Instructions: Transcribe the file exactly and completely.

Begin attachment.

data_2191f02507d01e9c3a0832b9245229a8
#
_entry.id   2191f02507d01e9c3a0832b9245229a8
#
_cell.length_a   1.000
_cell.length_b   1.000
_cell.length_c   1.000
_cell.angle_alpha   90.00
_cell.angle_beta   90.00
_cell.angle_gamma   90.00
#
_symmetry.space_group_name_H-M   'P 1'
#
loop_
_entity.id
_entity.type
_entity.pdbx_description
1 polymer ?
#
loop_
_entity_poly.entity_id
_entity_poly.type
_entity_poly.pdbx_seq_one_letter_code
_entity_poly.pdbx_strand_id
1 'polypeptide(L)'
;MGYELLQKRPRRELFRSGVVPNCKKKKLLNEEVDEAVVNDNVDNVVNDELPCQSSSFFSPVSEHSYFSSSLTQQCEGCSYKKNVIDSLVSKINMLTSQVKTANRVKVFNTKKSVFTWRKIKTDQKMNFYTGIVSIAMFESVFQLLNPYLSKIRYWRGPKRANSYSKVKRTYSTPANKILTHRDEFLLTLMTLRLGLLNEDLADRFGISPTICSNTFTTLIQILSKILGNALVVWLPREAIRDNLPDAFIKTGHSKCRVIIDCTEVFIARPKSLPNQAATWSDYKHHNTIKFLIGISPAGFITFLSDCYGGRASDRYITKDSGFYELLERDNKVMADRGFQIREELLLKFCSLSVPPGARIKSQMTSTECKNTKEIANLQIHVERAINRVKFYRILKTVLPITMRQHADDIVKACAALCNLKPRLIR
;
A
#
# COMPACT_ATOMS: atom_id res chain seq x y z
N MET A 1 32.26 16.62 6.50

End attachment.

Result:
data_2191f02507d01e9c3a0832b9245229a8
#
_entry.id   2191f02507d01e9c3a0832b9245229a8
#
_cell.length_a   1.000
_cell.length_b   1.000
_cell.length_c   1.000
_cell.angle_alpha   90.00
_cell.angle_beta   90.00
_cell.angle_gamma   90.00
#
_symmetry.space_group_name_H-M   'P 1'
#
loop_
_entity.id
_entity.type
_entity.pdbx_description
1 polymer ?
#
loop_
_entity_poly.entity_id
_entity_poly.type
_entity_poly.pdbx_seq_one_letter_code
_entity_poly.pdbx_strand_id
1 'polypeptide(L)'
;MGYELLQKRPRRELFRSGVVPNCKKKKLLNEEVDEAVVNDNVDNVVNDELPCQSSSFFSPVSEHSYFSSSLTQQCEGCSYKKNVIDSLVSKINMLTSQVKTANRVKVFNTKKSVFTWRKIKTDQKMNFYTGIVSIAMFESVFQLLNPYLSKIRYWRGPKRANSYSKVKRTYSTPANKILTHRDEFLLTLMTLRLGLLNEDLADRFGISPTICSNTFTTLIQILSKILGNALVVWLPREAIRDNLPDAFIKTGHSKCRVIIDCTEVFIARPKSLPNQAATWSDYKHHNTIKFLIGISPAGFITFLSDCYGGRASDRYITKDSGFYELLERDNKVMADRGFQIREELLLKFCSLSVPPGARIKSQMTSTECKNTKEIANLQIHVERAINRVKFYRILKTVLPITMRQHADDIVKACAALCNLKPRLIR
;
A
#
# COMPACT_ATOMS: atom_id res chain seq x y z
N MET A 1 32.26 16.62 6.50